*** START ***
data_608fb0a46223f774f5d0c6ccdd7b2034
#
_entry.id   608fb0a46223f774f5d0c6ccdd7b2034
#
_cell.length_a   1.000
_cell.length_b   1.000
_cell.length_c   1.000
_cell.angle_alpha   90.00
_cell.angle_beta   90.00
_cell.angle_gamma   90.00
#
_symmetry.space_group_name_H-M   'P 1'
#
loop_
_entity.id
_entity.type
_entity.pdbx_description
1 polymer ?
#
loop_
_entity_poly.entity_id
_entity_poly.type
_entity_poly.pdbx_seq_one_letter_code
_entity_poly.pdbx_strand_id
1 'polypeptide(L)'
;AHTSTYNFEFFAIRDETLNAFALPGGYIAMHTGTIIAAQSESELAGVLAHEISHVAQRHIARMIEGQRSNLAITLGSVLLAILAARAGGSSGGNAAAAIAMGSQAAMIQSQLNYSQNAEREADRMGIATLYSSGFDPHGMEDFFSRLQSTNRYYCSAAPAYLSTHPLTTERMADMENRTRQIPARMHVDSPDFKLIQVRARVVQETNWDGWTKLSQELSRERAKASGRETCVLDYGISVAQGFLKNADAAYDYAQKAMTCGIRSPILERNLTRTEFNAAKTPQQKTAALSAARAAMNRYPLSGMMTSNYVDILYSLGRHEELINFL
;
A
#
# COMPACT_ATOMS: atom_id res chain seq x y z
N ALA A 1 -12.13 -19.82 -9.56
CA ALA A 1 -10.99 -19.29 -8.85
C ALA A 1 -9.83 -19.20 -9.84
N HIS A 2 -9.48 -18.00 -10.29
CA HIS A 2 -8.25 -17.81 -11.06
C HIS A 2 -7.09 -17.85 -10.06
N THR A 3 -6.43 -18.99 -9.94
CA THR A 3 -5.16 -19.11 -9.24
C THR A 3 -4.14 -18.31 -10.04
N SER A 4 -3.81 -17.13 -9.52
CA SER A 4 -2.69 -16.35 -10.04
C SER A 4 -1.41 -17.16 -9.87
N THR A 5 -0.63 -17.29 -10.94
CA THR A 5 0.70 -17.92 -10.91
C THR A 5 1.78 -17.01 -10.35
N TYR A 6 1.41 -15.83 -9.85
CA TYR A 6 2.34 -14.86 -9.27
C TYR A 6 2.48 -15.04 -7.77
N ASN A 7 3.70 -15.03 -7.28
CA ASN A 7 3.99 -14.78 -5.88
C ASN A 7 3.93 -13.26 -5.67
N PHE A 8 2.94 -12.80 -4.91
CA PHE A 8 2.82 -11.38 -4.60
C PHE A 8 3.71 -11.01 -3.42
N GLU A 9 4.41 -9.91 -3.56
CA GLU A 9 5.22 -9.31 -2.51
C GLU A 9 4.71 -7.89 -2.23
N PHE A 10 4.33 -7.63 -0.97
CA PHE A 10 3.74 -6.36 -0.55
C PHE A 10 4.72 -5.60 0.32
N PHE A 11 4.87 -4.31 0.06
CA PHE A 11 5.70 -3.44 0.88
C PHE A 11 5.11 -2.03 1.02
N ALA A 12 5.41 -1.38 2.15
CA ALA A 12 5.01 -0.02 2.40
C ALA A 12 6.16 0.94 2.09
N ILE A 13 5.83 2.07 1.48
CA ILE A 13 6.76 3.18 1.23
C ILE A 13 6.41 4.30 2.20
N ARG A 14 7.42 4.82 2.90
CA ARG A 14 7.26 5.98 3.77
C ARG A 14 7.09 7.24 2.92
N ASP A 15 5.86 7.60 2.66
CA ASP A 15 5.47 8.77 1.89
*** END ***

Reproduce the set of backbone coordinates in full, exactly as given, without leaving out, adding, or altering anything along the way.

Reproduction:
data_608fb0a46223f774f5d0c6ccdd7b2034
#
_entry.id   608fb0a46223f774f5d0c6ccdd7b2034
#
_cell.length_a   1.000
_cell.length_b   1.000
_cell.length_c   1.000
_cell.angle_alpha   90.00
_cell.angle_beta   90.00
_cell.angle_gamma   90.00
#
_symmetry.space_group_name_H-M   'P 1'
#
loop_
_entity.id
_entity.type
_entity.pdbx_description
1 polymer ?
#
loop_
_entity_poly.entity_id
_entity_poly.type
_entity_poly.pdbx_seq_one_letter_code
_entity_poly.pdbx_strand_id
1 'polypeptide(L)'
;AHTSTYNFEFFAIRDETLNAFALPGGYIAMHTGTIIAAQSESELAGVLAHEISHVAQRHIARMIEGQRSNLAITLGSVLLAILAARAGGSSGGNAAAAIAMGSQAAMIQSQLNYSQNAEREADRMGIATLYSSGFDPHGMEDFFSRLQSTNRYYCSAAPAYLSTHPLTTERMADMENRTRQIPARMHVDSPDFKLIQVRARVVQETNWDGWTKLSQELSRERAKASGRETCVLDYGISVAQGFLKNADAAYDYAQKAMTCGIRSPILERNLTRTEFNAAKTPQQKTAALSAARAAMNRYPLSGMMTSNYVDILYSLGRHEELINFL
;
A
#
# COMPACT_ATOMS: atom_id res chain seq x y z
N ALA A 1 -12.13 -19.82 -9.56
CA ALA A 1 -10.99 -19.29 -8.85
C ALA A 1 -9.83 -19.20 -9.84
N HIS A 2 -9.48 -18.00 -10.29
CA HIS A 2 -8.25 -17.81 -11.06
C HIS A 2 -7.09 -17.85 -10.06
N THR A 3 -6.43 -18.99 -9.94
CA THR A 3 -5.16 -19.11 -9.24
C THR A 3 -4.14 -18.31 -10.04
N SER A 4 -3.81 -17.13 -9.52
CA SER A 4 -2.69 -16.35 -10.04
C SER A 4 -1.41 -17.16 -9.87
N THR A 5 -0.63 -17.29 -10.94
CA THR A 5 0.70 -17.92 -10.91
C THR A 5 1.78 -17.01 -10.35
N TYR A 6 1.41 -15.83 -9.85
CA TYR A 6 2.34 -14.86 -9.27
C TYR A 6 2.48 -15.04 -7.77
N ASN A 7 3.70 -15.03 -7.28
CA ASN A 7 3.99 -14.78 -5.88
C ASN A 7 3.93 -13.26 -5.67
N PHE A 8 2.94 -12.80 -4.91
CA PHE A 8 2.82 -11.38 -4.60
C PHE A 8 3.71 -11.01 -3.42
N GLU A 9 4.41 -9.91 -3.56
CA GLU A 9 5.22 -9.31 -2.51
C GLU A 9 4.71 -7.89 -2.23
N PHE A 10 4.33 -7.63 -0.97
CA PHE A 10 3.74 -6.36 -0.55
C PHE A 10 4.72 -5.60 0.32
N PHE A 11 4.87 -4.31 0.06
CA PHE A 11 5.70 -3.44 0.88
C PHE A 11 5.11 -2.03 1.02
N ALA A 12 5.41 -1.38 2.15
CA ALA A 12 5.01 -0.02 2.40
C ALA A 12 6.16 0.94 2.09
N ILE A 13 5.83 2.07 1.48
CA ILE A 13 6.76 3.18 1.23
C ILE A 13 6.41 4.30 2.20
N ARG A 14 7.42 4.82 2.90
CA ARG A 14 7.26 5.98 3.77
C ARG A 14 7.09 7.24 2.92
N ASP A 15 5.86 7.60 2.66
CA ASP A 15 5.47 8.77 1.89